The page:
Scotland's team doctor believes football authorities should look at changing the rules of the game to prevent concussion.
The United States Soccer Federation has outlined plans to stop children aged 10 and under heading footballs.
Dr John MacLean is not in favour of such a ban but has called for an extended on-field assessment period for head injuries, currently three minutes.
"In an ideal world, it would be longer," he said.
"[A rule change] would need to be trying to limit any non-contact injuries.
"Football's a contact game. We're not going to stop people clashing heads, but if we can limit the traumatic stuff, the illegal stuff game in the game, then we'd move forward.
"One of the things that Fifa has done is outlaw what they call 'the elbow kick', which is basically that flailing elbow or that flailing arm.
"Rugby's changed lots of things. American football's banned the spear tackle.
"If we can change the rules, we can prevent head injury and we can understand the signs and get some good first aid at the side of the pitch, we'll have come a long way.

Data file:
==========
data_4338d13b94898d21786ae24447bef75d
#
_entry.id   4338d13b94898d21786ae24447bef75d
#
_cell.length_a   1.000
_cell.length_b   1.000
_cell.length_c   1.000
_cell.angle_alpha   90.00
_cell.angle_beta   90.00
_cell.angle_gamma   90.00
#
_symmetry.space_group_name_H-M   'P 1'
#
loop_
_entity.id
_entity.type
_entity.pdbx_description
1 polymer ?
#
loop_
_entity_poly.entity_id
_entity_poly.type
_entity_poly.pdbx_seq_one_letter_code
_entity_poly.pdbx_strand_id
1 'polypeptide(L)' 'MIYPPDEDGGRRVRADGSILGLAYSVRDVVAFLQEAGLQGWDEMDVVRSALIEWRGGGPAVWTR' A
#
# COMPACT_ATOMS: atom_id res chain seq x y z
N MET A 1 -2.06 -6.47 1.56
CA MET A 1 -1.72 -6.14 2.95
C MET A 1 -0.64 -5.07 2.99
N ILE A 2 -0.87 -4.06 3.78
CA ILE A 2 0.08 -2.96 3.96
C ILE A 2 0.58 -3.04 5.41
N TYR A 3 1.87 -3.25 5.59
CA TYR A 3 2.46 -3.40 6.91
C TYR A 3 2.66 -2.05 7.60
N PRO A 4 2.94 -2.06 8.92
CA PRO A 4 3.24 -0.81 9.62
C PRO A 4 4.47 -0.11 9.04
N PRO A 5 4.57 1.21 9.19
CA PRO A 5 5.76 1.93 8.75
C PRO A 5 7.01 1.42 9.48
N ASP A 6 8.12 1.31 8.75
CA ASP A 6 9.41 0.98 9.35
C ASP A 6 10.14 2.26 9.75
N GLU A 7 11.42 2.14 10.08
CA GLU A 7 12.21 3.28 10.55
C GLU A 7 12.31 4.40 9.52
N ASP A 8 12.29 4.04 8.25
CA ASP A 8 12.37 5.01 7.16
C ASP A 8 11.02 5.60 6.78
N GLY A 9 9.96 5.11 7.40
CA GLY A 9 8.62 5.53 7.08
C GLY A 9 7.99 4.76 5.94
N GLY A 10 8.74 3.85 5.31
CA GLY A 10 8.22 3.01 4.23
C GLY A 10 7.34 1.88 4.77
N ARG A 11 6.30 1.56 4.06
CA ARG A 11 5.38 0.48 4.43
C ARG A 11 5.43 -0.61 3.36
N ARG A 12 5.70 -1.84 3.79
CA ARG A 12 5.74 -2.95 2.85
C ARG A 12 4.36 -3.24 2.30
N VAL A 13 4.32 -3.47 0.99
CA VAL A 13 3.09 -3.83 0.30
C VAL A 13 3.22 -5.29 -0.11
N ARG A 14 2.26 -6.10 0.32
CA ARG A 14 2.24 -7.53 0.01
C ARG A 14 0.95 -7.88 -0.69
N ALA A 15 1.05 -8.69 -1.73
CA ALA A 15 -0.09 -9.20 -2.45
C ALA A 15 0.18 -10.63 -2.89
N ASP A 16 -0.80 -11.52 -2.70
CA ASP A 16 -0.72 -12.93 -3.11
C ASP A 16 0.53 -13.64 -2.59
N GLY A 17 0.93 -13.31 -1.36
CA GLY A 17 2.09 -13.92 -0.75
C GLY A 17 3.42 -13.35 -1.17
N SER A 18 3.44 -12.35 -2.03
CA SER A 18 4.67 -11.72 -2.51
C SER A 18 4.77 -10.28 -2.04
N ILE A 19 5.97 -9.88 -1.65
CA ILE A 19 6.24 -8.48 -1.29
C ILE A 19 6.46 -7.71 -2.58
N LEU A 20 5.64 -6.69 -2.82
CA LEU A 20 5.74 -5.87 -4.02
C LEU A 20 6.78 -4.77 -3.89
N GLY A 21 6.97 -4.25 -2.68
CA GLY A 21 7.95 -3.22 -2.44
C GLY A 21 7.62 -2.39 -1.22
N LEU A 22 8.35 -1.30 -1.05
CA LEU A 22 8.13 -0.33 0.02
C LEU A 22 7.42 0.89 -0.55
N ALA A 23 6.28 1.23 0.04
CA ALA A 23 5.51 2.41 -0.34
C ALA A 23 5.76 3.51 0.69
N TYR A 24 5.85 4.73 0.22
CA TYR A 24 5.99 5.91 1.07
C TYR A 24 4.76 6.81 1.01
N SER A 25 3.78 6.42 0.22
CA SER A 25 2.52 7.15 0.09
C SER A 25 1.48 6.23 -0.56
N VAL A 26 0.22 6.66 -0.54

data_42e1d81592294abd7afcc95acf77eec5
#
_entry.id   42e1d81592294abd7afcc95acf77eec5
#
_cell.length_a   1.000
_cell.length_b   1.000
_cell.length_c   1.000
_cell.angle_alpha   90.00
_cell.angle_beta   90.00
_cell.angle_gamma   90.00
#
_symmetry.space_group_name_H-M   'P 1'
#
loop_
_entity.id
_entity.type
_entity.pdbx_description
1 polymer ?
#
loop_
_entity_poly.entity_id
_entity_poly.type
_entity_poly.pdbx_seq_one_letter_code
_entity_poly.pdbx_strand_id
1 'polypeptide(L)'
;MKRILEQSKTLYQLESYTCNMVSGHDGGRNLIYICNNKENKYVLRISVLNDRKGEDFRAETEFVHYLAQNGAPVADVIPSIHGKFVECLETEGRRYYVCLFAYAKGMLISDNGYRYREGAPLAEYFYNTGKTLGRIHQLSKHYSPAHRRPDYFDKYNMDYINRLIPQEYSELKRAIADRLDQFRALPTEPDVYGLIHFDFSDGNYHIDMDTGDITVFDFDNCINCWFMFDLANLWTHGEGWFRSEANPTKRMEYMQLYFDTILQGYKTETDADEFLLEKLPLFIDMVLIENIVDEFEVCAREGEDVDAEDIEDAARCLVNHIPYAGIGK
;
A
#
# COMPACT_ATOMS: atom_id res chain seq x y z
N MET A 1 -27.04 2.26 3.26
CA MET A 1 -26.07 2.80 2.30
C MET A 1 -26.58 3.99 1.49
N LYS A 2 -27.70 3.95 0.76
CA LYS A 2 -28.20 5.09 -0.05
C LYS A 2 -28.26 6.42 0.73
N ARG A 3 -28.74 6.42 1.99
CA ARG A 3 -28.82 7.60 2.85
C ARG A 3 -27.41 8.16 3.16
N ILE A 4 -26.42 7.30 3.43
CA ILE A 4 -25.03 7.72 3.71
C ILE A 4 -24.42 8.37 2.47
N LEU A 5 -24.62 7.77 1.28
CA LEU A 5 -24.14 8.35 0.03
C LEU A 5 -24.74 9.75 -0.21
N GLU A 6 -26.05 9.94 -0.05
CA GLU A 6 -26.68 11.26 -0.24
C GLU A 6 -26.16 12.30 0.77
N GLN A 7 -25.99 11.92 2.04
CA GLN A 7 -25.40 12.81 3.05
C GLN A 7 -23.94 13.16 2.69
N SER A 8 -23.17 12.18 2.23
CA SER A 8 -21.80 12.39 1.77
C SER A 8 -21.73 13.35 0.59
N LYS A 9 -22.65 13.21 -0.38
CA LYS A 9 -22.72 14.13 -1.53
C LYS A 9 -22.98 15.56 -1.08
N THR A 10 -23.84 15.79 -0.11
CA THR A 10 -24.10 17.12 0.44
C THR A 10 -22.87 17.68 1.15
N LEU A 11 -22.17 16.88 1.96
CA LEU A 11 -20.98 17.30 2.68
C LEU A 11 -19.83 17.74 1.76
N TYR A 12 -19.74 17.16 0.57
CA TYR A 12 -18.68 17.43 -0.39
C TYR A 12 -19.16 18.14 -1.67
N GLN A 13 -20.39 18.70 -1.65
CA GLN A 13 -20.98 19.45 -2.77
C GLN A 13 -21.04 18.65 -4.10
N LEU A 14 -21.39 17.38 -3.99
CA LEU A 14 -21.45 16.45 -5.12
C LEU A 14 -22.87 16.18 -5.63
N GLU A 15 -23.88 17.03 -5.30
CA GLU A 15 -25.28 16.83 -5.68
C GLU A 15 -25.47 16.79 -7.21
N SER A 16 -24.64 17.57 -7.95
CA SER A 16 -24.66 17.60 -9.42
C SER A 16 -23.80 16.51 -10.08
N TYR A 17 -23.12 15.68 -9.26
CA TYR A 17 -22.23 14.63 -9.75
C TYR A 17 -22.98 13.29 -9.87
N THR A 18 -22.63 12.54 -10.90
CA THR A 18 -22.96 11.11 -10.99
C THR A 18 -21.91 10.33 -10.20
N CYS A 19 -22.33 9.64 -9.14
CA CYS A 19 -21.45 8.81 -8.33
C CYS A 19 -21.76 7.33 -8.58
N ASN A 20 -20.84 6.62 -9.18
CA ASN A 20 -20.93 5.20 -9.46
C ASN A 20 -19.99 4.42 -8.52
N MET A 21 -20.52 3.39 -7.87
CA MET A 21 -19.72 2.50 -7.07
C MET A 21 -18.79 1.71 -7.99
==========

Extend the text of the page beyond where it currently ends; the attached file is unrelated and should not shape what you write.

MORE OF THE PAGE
"Similarly, with blood substitutions, I would like to see blood substitutions in football to allow the proper wound care."
The three-minute assessment period for head injuries in football compares with 10 minutes in rugby.
"The key here is that this is an assessment," Dr MacLean told BBC Radio Scotland's John Beattie programme. "This is not a diagnosis of concussion.
"At the end of the day, if somebody's concussed then they're removed from the field. 'If in doubt, sit them out' is the guideline's mantra.
"We're not actually looking at assessing how concussed somebody is. Concussion is a brain injury. There's not such a thing as a mild concussion."
MacLean feels the Scottish Football Association is "ahead of the game" in terms of guidelines for young footballers and that, rather than a heading ban for under-11s, "we should look at the equally important parallel of head injury".
"I understand it's a moving feast regarding the damage done by recurrent heading," he added.
"There's no specific recommendation based on the science available.
"We think we're the first in the world for a single country to have a set of concussion guidelines for grassroots sport.
"The key thing is the recognition and removal from the field."